“There must be admission of what happened in the past and public apology from the Marcoses and from those who were involved in human rights violations during the Martial Law period,” she continued.
Bacalso’s remarks had resonance with many people in Taiwan who have called for transitional justice, men and women for whom certain anachronistic — if not outrightly offensive — authoritarian-era icons are still featured prominently around the country. For them, such controversial figures should also be held accountable for what they did, and their crimes should not be whitewashed using superficial pretexts such as “other values” over justice.
The award was AFAD’s first for its accomplishments, Bacalso said, adding that and it “recognizes the suffering of the victims of enforced disappearances” which at this very moment still occurs on the Asian continent.
And this strikes very close to home for Bacalso. The former AFAD chairperson, Munir Said, was allegedly assassinated during a flight from Indonesia to Amsterdam via Singapore in 2004; its present chairperson, Khurram Parvez, was arbitrarily detained for more than two months in India in 2016, while many others from AFAD’s partner organizations in the region have been arrested, attacked or threatened.
The era during which Taiwanese were arbitrarily arrested by the government has long ended, but democratization has not stopped the Chinese communist regime from kidnapping or arbitrarily detaining Taiwanese nationals such as Lee Ming-che in March this year (people from other nationalities have suffered a similar fate in China).
Bacalso’s organization is urging countries to sign the International Convention for the Protection of All Persons from Enforced Disappearance (CPED), which was adopted by the UN General Assembly in 2006 and entered into force in 2010. But the political conundrum in this case is evident: While China is not expected to be a signatory anytime soon — not to mention that China was, according to Bacalso, “one of the most difficult states during the Convention-drafting negotiation process, invoking national security” — Taiwan as a non-UN member is not in a position to sign the Convention.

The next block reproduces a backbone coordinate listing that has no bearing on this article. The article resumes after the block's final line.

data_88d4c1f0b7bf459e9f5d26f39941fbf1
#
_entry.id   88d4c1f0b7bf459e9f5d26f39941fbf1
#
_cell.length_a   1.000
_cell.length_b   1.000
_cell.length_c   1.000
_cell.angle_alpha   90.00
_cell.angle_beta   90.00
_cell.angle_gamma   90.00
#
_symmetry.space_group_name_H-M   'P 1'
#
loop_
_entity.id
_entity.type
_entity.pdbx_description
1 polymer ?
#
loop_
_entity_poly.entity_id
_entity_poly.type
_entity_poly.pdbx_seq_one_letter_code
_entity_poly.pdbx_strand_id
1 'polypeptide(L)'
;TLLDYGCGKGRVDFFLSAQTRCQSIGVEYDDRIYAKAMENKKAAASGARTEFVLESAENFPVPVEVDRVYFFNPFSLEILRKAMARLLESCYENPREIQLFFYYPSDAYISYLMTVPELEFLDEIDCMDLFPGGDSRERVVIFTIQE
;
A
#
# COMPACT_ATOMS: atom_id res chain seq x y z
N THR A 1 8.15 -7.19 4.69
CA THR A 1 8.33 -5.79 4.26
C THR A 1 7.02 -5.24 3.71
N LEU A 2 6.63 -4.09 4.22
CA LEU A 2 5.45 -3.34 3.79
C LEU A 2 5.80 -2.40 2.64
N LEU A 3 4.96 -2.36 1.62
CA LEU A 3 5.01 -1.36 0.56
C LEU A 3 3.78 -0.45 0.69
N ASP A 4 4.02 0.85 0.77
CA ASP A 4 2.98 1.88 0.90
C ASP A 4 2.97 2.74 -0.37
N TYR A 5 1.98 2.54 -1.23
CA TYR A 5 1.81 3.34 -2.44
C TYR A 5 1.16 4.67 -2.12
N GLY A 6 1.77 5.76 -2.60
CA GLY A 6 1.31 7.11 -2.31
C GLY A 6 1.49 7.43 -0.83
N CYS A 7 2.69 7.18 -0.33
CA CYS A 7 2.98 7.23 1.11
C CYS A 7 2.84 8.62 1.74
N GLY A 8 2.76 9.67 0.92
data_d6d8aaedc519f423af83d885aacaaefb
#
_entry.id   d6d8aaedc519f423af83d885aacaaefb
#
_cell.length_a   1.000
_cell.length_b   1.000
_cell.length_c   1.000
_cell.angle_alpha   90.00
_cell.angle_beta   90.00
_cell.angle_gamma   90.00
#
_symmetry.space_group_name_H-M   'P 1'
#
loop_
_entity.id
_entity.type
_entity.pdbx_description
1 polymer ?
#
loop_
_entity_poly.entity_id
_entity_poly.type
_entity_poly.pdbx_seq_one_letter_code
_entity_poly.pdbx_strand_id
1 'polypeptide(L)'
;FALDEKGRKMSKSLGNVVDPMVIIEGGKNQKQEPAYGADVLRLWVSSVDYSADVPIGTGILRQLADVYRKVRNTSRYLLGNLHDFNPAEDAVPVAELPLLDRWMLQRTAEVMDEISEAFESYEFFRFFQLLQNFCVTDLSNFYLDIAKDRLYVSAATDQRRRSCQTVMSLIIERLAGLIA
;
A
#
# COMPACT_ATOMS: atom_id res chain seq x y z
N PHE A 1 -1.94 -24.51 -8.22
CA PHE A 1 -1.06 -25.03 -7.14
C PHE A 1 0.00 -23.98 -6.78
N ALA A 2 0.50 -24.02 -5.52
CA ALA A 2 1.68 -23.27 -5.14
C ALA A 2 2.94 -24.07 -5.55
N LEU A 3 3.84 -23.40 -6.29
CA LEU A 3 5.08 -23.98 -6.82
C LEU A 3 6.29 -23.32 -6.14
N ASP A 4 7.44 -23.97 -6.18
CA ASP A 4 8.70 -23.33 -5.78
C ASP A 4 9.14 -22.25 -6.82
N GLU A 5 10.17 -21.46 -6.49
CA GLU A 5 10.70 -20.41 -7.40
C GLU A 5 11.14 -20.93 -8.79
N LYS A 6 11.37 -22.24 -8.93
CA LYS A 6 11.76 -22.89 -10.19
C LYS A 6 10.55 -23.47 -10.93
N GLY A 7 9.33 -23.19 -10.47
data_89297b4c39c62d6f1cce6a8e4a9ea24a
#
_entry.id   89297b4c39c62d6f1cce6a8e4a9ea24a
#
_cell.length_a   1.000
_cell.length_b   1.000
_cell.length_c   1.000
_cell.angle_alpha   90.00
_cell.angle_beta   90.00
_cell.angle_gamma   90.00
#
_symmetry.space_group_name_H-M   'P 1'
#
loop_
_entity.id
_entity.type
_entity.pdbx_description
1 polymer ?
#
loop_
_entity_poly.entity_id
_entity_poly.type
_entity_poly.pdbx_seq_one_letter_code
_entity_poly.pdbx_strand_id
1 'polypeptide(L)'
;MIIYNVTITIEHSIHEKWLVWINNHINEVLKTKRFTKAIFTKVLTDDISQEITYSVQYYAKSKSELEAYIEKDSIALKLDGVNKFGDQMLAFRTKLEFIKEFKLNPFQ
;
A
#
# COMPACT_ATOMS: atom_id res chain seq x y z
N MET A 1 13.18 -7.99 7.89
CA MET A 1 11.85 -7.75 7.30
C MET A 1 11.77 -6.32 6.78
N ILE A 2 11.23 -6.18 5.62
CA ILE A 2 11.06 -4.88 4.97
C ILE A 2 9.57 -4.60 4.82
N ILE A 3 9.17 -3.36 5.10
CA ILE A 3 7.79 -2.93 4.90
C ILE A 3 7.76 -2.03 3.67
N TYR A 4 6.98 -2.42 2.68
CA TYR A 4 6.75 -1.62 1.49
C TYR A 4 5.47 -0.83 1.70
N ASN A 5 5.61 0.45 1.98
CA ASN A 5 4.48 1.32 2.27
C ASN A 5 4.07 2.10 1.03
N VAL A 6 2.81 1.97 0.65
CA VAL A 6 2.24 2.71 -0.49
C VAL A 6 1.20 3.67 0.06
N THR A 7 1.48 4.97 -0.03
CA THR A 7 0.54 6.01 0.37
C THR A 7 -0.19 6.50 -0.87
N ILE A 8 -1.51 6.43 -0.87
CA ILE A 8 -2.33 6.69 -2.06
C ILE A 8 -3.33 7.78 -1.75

Notwithstanding the dilemma, she encouraged Taiwan to incorporate the contents of the Convention into its domestic laws, as it has done for the International Covenant on Civil and Political Rights (ICCPR), the International Covenant on Economic, Social and Cultural Rights (ICESCR), the Convention on the Elimination of All Forms of Discrimination against Women (CEDAW), the Convention on the Rights of Children (CRC) and the Convention on the Rights of Persons with Disabilities (CRPD).
By doing so, Taiwan would be “a good example for those countries that are members of the UN, and I’m sure this will pressure China as well,” she said.
There is a reason why Taiwan has a role to play in advocating against the crime of enforced disappearance, Bacalso concluded. “It’s important for Taiwan to have a domestic laws against enforced disappearances because you had enforced disappearances during your four decades of Martial Law. It should be a lesson that could teach the present and future governments. It’s also an explicit admission that there were enforced disappearances in your [dark] period of history.”
The winner of the 2017 Asian Democracy and Human Rights Award will be announced on Nov 15.